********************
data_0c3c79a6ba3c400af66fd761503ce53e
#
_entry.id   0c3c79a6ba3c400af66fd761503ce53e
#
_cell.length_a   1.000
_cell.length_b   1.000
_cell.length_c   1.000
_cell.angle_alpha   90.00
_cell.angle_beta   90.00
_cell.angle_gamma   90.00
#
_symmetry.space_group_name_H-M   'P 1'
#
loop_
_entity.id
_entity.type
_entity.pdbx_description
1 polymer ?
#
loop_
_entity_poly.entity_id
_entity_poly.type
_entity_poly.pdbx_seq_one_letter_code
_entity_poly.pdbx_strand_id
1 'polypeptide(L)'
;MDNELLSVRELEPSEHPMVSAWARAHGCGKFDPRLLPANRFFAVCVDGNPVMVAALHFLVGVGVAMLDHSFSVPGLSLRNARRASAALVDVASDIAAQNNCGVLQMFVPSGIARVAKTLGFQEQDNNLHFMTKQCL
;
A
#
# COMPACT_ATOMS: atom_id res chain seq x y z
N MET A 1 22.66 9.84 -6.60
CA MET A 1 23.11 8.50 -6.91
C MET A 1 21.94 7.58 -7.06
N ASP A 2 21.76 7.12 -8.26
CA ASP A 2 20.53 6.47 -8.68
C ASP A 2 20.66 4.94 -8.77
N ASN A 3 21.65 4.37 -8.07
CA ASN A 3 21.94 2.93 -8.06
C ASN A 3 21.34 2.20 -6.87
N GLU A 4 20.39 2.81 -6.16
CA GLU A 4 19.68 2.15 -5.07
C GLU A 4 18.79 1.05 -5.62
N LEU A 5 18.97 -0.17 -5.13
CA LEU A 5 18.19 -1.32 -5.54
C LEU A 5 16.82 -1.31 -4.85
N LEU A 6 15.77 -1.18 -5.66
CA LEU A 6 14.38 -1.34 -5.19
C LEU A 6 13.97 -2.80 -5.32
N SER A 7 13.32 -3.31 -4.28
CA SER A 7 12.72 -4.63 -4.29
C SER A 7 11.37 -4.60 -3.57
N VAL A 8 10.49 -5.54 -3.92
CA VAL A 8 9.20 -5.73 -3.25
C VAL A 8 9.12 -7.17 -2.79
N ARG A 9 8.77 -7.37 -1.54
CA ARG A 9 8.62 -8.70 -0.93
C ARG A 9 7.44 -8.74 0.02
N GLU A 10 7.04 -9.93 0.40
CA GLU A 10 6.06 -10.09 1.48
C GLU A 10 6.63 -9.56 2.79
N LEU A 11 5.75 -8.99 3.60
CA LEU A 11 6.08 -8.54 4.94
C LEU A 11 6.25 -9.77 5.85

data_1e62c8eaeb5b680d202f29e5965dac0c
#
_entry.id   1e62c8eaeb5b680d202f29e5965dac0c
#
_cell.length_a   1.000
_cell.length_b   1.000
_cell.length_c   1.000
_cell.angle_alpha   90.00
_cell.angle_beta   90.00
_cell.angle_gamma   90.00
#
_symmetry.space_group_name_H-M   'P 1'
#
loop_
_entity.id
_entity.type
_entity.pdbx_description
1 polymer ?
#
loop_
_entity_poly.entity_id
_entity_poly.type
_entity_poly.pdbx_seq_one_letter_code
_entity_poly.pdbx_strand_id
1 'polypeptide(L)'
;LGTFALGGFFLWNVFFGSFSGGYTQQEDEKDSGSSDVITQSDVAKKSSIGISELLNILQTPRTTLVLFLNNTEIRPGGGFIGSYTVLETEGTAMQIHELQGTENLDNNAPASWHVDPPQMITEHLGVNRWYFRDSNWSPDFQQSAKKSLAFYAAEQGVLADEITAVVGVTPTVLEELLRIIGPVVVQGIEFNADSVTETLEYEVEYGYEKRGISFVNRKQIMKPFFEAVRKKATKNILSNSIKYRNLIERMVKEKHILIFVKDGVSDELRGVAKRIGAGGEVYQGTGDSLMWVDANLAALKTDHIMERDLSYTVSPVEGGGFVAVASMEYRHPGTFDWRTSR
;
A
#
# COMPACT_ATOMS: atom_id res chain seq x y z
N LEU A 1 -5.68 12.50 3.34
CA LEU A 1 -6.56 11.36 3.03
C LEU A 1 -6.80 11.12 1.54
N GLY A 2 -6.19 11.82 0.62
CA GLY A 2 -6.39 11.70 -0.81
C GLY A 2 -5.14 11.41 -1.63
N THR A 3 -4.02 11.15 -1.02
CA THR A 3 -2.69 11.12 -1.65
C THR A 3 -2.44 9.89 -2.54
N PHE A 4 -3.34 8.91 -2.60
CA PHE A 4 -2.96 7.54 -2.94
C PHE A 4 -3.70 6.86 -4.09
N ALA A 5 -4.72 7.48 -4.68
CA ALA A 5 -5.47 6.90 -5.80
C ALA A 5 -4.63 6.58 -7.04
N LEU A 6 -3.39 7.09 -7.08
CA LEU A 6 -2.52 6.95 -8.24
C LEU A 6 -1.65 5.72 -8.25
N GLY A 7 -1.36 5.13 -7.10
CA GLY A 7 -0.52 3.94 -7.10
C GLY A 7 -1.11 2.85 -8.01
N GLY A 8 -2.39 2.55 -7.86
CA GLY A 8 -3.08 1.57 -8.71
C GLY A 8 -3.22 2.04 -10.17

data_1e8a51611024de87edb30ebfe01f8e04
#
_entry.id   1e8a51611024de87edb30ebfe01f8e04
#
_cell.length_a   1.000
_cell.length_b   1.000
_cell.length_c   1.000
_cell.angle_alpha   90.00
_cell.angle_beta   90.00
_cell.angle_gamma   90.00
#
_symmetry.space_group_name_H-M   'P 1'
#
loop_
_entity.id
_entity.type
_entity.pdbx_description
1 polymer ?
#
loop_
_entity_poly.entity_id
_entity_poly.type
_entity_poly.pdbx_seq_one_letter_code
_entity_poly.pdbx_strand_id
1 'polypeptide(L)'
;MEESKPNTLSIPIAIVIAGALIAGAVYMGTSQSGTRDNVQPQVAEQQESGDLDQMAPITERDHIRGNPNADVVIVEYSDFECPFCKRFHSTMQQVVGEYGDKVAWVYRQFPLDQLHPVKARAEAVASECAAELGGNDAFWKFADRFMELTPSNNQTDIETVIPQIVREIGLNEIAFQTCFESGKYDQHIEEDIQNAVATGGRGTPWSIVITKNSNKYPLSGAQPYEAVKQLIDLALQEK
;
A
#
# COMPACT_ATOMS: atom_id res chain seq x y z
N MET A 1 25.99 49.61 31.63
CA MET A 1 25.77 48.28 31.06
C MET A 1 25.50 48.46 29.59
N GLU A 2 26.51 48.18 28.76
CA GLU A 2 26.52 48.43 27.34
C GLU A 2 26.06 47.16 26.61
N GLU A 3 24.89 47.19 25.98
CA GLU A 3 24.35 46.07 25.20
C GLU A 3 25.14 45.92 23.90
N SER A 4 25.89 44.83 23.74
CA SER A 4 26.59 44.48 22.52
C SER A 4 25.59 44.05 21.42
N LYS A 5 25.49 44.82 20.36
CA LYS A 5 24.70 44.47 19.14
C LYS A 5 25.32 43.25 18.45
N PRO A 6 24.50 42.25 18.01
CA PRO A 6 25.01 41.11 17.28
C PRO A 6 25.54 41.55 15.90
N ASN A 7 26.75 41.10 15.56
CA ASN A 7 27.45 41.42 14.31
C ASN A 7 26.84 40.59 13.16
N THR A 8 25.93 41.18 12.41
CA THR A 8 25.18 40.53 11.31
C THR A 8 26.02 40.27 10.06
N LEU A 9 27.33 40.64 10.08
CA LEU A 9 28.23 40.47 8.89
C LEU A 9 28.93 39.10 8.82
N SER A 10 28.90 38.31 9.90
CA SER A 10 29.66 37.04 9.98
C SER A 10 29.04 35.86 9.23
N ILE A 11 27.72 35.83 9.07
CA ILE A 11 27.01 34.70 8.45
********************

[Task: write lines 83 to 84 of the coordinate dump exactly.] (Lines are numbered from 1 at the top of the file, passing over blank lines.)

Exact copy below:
loop_
_entity_poly.entity_id